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Child Dev. 1982 Aug;53(4):963-73.

Reproductive, perinatal, and environmental factors as predictors of the cognitive and language development of preterm and full-term infants.


The accuracy of a risk index based on reproductive and demographic factors to predict subsequent development was tested with 51 full-term and 53 preterm (birth weight less than 1,501 grams) infants. Stanford-Binet IQ and Reynell Language Expression and Comprehension at 3 years were significantly predicted by this risk index. Socioeconomic status, birth order, and, for the preterm group, severity of illness in the perinatal period were the most significant predictors of developmental outcome. The Home Observation for Measurement of the Environment (HOME) scores were significantly correlated, independently of SES and developmental level, with the 3-year Reynell and Stanford-Binet scores for the preterm, but not the full-term, group. Children who were classified as being at risk at 12 months but who had scores in the normal range at 3 years came from families with significantly higher scores on the HOME scale. Children not detected as being at risk in infancy but whose development was delayed at 3 years came from families with lower scores on the HOME scale. The combination system of perinatal, reproductive, and environmental variables allows the detection of infants at risk for subsequent developmental problems.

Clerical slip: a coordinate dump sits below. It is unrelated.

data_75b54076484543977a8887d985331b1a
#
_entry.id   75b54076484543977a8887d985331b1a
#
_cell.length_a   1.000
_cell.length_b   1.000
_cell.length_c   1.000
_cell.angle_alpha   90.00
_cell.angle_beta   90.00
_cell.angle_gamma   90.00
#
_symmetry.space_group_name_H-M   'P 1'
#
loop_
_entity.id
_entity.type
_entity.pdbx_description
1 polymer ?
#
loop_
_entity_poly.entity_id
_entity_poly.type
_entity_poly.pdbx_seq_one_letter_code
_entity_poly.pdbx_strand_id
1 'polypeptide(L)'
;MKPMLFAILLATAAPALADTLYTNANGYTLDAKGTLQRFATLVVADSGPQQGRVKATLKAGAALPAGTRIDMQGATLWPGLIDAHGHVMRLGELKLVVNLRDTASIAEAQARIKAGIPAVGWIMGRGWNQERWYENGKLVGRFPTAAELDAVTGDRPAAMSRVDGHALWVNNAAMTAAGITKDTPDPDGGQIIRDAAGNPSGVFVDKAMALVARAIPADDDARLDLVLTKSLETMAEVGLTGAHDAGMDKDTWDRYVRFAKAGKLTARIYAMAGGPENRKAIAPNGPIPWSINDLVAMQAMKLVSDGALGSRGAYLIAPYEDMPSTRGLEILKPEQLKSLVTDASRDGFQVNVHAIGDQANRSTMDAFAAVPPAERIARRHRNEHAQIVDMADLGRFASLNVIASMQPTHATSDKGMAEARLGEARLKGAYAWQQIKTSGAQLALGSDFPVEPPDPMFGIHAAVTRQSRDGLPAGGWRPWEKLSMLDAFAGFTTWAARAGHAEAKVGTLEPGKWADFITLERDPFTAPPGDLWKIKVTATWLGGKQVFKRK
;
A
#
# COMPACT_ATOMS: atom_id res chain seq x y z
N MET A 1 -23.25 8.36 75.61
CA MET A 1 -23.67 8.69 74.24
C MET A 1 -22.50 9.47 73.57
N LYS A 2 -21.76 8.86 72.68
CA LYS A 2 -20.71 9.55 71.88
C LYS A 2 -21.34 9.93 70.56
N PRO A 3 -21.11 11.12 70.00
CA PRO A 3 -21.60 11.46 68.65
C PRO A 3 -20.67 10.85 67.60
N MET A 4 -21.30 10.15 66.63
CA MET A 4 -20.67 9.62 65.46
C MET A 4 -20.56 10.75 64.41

[Indexed for MEDLINE]

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